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Citation Guide


Citation Guide   

Find citation examples, sample papers, and tutorials to three major citation styles:  APA, MLA, and Chicago.

We strongly recommend that you:

Read Basic Concepts

What is a citation? 

A citation is the way you tell your readers that certain material in your work came from another source.

What is a citation style?

A citation style dictates the information necessary for a citation and how the information is ordered, punctuated, and formatted.

When should you cite? 

Any time you directly quote, paraphrase or summarize the essential elements of someone else's idea in your work, an in-text citation should follow.

What is an in-text citation?

An in-text citation is a brief notation within the text of your paper or presentation, which refers the reader to a fuller notation, or end-of-paper citation in the reference page.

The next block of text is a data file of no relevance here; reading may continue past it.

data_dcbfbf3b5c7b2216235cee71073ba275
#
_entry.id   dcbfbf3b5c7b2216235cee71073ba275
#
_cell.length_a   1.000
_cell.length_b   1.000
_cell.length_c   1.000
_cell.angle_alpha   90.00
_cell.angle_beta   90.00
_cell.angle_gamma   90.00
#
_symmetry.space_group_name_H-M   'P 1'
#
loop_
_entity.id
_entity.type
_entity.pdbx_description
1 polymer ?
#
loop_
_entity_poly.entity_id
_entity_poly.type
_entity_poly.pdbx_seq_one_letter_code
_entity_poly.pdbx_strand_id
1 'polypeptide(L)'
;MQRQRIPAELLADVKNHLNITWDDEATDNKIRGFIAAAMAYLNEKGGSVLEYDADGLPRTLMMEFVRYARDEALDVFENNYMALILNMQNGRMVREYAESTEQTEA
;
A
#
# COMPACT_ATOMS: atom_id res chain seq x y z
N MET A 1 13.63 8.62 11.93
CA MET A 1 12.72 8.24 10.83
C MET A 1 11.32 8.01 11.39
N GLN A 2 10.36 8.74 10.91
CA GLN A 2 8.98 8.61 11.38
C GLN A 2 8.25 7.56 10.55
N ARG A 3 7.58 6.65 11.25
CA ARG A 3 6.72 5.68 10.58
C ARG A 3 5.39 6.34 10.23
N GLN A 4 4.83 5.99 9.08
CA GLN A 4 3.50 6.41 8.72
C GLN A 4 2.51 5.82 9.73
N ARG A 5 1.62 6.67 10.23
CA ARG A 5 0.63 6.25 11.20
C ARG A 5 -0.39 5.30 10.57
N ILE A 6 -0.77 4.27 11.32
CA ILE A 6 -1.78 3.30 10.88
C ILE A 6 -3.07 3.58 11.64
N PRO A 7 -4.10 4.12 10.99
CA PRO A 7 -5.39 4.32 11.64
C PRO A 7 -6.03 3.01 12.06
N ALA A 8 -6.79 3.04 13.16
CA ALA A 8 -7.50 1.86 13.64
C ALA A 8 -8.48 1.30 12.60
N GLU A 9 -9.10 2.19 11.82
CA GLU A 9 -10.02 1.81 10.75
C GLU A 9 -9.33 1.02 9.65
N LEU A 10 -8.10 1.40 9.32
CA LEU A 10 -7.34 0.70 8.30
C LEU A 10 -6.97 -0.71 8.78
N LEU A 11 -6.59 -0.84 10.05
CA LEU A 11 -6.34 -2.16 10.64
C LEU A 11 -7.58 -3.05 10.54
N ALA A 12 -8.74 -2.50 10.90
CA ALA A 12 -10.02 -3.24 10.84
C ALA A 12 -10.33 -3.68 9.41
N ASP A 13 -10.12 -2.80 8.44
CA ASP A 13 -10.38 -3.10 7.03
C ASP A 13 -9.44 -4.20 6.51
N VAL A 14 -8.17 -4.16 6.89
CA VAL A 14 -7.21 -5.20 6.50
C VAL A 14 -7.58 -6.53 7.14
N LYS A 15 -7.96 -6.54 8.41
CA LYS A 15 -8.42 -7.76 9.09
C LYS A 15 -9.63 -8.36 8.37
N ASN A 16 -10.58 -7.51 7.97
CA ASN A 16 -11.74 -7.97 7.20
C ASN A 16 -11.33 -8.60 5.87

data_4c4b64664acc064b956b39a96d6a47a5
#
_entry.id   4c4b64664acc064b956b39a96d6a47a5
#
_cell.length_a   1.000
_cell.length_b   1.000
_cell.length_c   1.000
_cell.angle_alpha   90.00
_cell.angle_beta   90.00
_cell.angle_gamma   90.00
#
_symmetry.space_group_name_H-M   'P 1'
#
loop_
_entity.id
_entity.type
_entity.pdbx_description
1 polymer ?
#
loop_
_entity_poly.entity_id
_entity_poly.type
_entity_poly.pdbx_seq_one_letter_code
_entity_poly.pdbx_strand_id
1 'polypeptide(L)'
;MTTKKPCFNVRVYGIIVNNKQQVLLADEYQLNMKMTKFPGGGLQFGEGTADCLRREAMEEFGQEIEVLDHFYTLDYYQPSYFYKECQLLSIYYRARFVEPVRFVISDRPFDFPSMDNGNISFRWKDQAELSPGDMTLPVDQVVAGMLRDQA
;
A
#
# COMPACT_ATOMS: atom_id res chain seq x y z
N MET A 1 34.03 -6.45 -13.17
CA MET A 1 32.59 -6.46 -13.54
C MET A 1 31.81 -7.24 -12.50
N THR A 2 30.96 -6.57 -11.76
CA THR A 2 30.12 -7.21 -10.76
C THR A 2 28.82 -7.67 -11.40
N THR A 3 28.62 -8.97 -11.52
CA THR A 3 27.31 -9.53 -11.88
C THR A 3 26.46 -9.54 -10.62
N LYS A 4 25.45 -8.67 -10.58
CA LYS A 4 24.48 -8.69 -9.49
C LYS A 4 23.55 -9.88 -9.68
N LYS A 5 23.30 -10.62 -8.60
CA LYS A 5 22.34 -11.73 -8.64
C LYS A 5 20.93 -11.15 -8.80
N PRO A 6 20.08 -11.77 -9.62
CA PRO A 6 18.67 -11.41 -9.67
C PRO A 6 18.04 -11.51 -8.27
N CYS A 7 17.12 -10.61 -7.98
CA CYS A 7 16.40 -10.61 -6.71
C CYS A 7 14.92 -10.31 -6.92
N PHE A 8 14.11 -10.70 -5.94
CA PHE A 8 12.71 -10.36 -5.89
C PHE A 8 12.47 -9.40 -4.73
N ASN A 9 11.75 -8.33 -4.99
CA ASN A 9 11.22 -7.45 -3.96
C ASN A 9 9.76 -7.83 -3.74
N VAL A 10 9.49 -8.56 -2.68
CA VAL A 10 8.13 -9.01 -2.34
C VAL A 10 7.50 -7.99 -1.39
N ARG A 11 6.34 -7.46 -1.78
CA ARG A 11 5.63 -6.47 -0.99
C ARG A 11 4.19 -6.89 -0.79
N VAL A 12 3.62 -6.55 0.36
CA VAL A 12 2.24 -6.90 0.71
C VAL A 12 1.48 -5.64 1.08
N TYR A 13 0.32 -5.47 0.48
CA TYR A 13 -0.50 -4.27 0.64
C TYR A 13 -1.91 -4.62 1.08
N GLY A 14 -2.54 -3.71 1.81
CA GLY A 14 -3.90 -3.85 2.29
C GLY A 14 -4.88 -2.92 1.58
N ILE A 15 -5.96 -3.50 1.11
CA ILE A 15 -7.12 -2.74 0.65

What is a reference page?

It lists all the sources you cited in-text. References include where you find the information, so readers can easily find what you've cited.

Why citing is important?

To give credit: use information ethically by acknowledging the research that has laid the groundwork for your own research

Why citing is important?

To fact-check: let your readers verify the accuracy of your claims, and ensure the fidelity of a passage that you paraphrased, or quoted.

Why citing is important?

To avoid plagiarism: stealing other people's ideas and presenting them as one's own is considered plagiarism. Students accused of plagiarism may face serious consequences.

Watch Brief Introductions

The metaphor of dwarfs standing on the shoulders of giants (Latin: nanos gigantum humeris insidentes) expresses the meaning of "discovering truth by building on previous discoveries". In other words, citing is acknowledging the research that has laid the groundwork to build your own research, which sometimes manages to produce new findings--to see farther.

Cedalion standing on the shoulders of Orion from Blind Orion Searching for the Rising Sun by Nicolas Poussin, 1658, Oil on canvas

Remember: to avoid plagiarism, simply acknowledge that certain material in your assignment has been borrowed, and provide your audience with the necessary information to find that material. Avoid plagiarism by learning a citation style: APA, MLA, Chicago